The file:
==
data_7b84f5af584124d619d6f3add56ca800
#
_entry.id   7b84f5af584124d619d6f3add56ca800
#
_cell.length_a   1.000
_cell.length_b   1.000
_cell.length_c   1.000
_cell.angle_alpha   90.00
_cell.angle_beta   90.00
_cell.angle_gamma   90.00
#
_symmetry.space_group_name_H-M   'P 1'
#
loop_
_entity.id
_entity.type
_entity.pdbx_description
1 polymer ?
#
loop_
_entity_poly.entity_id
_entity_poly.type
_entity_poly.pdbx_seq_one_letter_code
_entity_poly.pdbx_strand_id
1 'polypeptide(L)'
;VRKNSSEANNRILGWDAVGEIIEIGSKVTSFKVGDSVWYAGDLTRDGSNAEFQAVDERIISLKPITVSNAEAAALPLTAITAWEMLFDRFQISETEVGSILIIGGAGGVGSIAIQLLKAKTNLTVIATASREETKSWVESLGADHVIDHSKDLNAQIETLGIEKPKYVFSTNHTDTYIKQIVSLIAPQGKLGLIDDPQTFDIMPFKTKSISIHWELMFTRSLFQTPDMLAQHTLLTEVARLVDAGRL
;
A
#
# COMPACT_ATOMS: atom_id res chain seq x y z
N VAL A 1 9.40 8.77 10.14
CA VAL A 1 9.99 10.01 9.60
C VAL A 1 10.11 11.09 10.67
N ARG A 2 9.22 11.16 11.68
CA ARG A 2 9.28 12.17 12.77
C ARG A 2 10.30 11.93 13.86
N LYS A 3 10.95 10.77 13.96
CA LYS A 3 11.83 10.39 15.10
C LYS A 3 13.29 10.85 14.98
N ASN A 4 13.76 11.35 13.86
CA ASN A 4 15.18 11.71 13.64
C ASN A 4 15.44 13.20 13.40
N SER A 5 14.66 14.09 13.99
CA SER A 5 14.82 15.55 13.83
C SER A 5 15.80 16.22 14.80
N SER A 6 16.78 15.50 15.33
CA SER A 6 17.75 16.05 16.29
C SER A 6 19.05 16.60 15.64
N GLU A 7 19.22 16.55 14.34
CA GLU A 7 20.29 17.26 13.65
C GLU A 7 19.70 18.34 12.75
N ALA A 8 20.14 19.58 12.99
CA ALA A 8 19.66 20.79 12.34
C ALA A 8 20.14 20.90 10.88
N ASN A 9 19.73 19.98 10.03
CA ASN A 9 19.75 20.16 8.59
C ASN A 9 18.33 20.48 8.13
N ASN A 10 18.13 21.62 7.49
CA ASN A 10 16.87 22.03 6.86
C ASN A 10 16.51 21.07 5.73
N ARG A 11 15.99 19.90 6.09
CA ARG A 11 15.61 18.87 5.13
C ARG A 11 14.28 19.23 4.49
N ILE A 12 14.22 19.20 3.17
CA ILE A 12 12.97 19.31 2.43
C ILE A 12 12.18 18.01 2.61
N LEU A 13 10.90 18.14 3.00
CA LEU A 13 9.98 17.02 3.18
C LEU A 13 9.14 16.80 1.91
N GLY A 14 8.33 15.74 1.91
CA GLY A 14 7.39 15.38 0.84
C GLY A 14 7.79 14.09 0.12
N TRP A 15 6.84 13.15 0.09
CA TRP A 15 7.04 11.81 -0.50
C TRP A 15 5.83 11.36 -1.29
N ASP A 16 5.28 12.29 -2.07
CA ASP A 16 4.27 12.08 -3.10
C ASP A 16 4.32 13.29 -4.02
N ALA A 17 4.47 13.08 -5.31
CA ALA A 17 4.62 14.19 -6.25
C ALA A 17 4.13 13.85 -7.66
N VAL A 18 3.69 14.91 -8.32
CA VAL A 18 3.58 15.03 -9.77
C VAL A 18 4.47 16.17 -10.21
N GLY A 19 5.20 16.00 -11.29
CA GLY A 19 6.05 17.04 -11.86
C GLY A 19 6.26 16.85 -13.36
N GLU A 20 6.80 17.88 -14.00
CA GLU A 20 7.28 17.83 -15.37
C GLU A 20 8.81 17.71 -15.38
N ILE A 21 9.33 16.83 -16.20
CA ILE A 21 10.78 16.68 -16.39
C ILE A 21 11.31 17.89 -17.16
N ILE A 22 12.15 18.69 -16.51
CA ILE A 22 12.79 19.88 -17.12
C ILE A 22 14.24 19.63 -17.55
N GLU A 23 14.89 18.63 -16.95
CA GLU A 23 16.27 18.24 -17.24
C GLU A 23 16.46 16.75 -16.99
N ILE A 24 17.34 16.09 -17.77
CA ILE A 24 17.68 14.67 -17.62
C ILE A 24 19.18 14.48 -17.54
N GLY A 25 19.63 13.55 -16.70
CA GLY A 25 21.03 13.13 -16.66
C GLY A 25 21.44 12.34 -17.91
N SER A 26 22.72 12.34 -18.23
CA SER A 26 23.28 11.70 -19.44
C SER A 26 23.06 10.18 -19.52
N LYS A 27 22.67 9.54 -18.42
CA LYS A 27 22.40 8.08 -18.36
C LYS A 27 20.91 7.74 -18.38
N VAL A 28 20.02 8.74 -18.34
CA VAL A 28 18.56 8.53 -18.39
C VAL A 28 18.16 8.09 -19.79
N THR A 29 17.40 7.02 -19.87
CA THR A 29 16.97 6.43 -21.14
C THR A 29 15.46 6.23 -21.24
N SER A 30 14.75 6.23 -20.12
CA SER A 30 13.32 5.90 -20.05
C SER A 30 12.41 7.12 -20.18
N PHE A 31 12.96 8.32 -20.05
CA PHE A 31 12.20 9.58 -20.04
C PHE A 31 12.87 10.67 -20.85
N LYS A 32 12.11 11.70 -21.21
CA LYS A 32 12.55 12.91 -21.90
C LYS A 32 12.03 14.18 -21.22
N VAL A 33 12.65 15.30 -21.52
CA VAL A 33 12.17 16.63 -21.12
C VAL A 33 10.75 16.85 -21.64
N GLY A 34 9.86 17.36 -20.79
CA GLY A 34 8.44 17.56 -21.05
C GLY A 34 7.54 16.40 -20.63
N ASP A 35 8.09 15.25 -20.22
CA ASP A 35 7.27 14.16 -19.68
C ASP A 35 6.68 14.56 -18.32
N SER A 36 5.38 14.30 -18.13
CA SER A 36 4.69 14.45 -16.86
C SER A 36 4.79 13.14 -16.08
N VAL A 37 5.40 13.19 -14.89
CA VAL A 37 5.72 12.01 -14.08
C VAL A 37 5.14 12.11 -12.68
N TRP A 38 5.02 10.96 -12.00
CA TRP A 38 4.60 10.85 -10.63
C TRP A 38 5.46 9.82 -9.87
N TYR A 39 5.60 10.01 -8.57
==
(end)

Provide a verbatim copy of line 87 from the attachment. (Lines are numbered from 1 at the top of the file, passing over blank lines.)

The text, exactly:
C GLY A 19 6.26 16.85 -13.36